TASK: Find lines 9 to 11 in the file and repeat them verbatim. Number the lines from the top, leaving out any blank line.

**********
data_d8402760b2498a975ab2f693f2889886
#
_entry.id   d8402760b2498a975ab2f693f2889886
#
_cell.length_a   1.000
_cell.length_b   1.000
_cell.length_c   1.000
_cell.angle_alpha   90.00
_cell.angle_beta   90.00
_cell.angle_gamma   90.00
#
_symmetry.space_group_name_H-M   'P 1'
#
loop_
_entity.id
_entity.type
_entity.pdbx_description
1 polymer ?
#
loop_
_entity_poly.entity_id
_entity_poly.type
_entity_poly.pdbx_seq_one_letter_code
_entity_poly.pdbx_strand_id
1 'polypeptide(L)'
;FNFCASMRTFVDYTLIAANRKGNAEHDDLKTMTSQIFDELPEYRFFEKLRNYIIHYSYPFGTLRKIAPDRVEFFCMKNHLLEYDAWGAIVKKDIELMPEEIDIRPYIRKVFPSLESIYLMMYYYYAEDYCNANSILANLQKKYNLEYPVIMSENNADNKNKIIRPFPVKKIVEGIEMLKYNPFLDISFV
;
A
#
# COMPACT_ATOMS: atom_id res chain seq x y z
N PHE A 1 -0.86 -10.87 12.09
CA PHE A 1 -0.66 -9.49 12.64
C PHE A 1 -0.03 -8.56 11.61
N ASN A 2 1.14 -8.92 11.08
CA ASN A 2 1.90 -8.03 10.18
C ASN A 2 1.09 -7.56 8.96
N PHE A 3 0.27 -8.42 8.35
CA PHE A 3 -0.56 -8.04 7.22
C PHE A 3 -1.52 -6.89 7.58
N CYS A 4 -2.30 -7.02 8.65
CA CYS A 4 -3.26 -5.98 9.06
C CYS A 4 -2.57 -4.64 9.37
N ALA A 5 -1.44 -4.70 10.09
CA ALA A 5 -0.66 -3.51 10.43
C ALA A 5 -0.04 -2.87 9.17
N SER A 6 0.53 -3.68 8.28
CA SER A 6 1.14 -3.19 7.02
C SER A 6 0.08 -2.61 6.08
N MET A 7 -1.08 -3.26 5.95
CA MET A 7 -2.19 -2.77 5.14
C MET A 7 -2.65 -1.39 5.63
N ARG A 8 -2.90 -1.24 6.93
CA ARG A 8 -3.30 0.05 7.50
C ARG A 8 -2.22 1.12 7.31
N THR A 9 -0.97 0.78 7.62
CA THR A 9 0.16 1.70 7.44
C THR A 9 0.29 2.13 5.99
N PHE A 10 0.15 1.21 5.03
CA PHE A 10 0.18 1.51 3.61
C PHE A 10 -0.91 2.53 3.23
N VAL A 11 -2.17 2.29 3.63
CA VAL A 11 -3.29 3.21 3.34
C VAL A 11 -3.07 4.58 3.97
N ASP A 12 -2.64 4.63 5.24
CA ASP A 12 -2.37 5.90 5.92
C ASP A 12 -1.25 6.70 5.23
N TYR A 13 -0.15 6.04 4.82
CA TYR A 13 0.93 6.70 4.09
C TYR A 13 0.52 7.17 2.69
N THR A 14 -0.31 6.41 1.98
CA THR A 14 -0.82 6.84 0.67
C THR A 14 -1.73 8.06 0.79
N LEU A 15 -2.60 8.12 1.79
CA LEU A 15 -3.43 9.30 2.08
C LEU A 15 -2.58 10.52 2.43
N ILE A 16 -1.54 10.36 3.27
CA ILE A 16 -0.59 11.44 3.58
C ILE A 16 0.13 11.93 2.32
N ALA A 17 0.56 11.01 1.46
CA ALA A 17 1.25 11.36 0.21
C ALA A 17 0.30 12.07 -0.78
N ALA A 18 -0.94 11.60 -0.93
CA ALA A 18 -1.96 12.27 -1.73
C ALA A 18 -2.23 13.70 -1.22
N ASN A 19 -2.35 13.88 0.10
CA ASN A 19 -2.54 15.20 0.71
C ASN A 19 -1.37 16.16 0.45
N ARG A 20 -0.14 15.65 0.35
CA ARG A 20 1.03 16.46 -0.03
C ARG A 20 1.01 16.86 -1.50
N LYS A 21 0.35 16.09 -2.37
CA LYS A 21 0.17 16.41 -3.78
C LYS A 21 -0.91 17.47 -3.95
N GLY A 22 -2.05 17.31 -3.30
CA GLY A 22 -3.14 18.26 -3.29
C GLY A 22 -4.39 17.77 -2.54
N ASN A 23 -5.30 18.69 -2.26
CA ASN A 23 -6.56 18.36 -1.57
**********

_cell.angle_beta   90.00
_cell.angle_gamma   90.00
#